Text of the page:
Do you like violence, big guns, heavy metal, bloodshed, and have a particular distaste for demons and the legions of Hell? Then Bethesda and Id Software have just the game for you!
I was about six years old, give or take a year, when I first saw Doom. My brother and our neighbor friends were babysitting me, and one of them pulled it up on their laptop. I wasn’t really allowed to see that level of violence in video games at the time of course, so to me watching the (then realistic-looking) guts spill out of a possessed soldier blew my mind… so much so that I had nightmares for a week afterward and was too scared of getting grounded to tell my parents why.
So here I am now, twelve years later, and ready to tackle anything Hell throws at me…or so I thought. Doom has several difficulty choices, all named the same as the originals from the first games: I’m Too Young to Die, Hey Not Too Rough, Hurt Me Plenty, Ultra-violence, and Nightmare!
At the start of your first playthrough, you are only able to crank the difficulty up to Ultra-Violence, but myself being the coward I am, I only stuck to ‘Hurt Me Plenty’, which is still very difficult.
The story of Doom is about as important and prevalent as you might think it would be; which is to say it isn’t. I only picked up bits and pieces as the campaign went on, but from what I was able to pick up, the UAC was harvesting ‘Argent Energy’ an unlimited energy source from… Hell (what could possibly go wrong?!).
Dr. Olivia Pierce (the game’s main antagonist) however, had different ideas and was merely using the Argent Energy as a cover-up while she looked on to bigger goals. Goals like the opening of a portal which would directly link our world to the world of devils (and heavy metal).
This is where you come in. Doomguy (yes that’s right, they still haven’t given him a name, and let’s leave it that way Mr. “The Rock” Johnson) is a Space Marine who utilizes a menagerie of hot-lead slinging weapons that includes a machine gun that shoots miniature missiles, a boomstick which rivals that of Ash Williams (demons must have a certain hatred for shotguns), an ‘arc gun’ that can rip apart the Barons of Hell in just a few hits, a mean chainsaw, and the big mama – the BFG. You’ll need to take advantage and learn these weapons inside and out to become an efficient killing machine against the hordes of the devil.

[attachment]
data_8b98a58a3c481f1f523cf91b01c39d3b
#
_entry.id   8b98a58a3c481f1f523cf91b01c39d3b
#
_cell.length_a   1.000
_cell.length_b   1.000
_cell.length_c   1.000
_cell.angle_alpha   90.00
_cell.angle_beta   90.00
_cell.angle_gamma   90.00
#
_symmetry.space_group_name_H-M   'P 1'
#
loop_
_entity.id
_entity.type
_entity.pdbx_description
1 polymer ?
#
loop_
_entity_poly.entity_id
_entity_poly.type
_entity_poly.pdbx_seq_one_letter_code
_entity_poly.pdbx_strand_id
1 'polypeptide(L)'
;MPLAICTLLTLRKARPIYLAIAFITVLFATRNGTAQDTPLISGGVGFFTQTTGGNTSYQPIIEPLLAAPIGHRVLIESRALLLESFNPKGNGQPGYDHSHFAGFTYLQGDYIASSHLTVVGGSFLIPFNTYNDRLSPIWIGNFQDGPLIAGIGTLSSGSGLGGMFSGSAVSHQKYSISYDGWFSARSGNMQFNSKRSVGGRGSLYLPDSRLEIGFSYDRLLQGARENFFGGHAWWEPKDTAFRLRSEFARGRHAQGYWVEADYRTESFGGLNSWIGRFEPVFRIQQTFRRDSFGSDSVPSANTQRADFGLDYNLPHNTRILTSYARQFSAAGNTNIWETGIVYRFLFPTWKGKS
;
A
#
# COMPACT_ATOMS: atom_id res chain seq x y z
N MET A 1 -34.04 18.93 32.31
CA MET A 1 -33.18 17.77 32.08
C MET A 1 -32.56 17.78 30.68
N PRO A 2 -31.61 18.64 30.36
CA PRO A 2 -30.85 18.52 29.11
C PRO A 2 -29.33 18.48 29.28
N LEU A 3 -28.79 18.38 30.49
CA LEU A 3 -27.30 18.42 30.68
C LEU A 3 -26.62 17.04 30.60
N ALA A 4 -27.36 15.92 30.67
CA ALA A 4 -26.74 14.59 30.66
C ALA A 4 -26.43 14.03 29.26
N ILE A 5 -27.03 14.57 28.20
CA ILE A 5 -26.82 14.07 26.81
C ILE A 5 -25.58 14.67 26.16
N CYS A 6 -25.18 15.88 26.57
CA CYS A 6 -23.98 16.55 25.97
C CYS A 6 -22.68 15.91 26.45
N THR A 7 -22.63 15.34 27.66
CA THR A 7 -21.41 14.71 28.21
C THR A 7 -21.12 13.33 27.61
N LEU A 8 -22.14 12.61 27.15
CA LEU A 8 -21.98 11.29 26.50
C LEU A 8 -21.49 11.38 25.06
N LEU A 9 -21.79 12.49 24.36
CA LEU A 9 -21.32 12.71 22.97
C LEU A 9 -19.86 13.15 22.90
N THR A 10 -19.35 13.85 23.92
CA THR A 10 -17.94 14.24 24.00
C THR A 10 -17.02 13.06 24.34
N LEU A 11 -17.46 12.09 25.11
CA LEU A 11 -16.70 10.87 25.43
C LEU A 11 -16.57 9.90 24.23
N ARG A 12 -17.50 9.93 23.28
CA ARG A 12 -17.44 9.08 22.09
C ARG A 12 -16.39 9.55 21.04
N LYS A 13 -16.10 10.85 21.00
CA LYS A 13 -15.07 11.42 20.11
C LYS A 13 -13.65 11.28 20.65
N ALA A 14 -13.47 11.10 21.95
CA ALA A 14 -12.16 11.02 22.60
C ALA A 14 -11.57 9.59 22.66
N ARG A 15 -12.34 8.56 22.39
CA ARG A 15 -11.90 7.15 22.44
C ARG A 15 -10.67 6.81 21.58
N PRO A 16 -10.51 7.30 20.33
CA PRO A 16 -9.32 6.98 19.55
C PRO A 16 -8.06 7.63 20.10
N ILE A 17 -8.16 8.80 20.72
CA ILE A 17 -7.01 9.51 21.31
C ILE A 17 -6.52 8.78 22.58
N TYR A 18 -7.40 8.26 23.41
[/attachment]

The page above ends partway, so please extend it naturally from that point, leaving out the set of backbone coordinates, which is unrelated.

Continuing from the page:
Speaking of which, the game is full of all of the original baddies you remember, though with a bit more of a modern make-over. The Barons, the Imps, the possessed soldiers, the Mancubi, the Pinkies, they’re all here and looking more terrifying and angry than ever.
So now that we know the campaign is in order (and near perfect, in my humble opinion), what about the multiplayer? While it isn’t the most original, or the best PvP system I’ve seen in a game of that matter; it’s incredibly fun and a good pass-time.
For some reason people compare the combat in Doom to Halo. This is even though there are no shields, no regenerating health, and a barely functional radar (all of which add to the experience), all of which are big parts of Halo, so I don’t really get the likeness there.
Most of the modes are pretty standard though, but my favorite (and one of the more unique), is the Freeze Tag game mode. During a Freeze Tag match, when one of the players on your team “dies”, they are frozen in a block of ice, and you must stand beside it to thaw them out. It’s interesting to see multiple people die in one area, and the last person alive on the team can somehow turn a 4v1 back into a fair fight with just a few lucky seconds.
Characters in multiplayer are completely customizeable, including armor color, even though it isn’t shown in any game mode in PvP. There are also several different unlockable sets, none of which change your offensive or defensive stats any, as they are purely cosmetic.
Finally, and this is one of the more unique things about Doom, I’ll speak a bit about SnapMap. It was undoubtedly the most talked about thing in the game prior to its release, so I kind of have to.
Essentially, SnapMap is a very detailed level creator, where you can not only choose what goes where, but even the properties assigned to the item. I didn’t play around with the level editor that much myself, as I am far from savvy with that sort of thing, but I did enjoy seeing all of the interesting creative (and not so creative) ideas from the other fans of the game and it’s predecessors.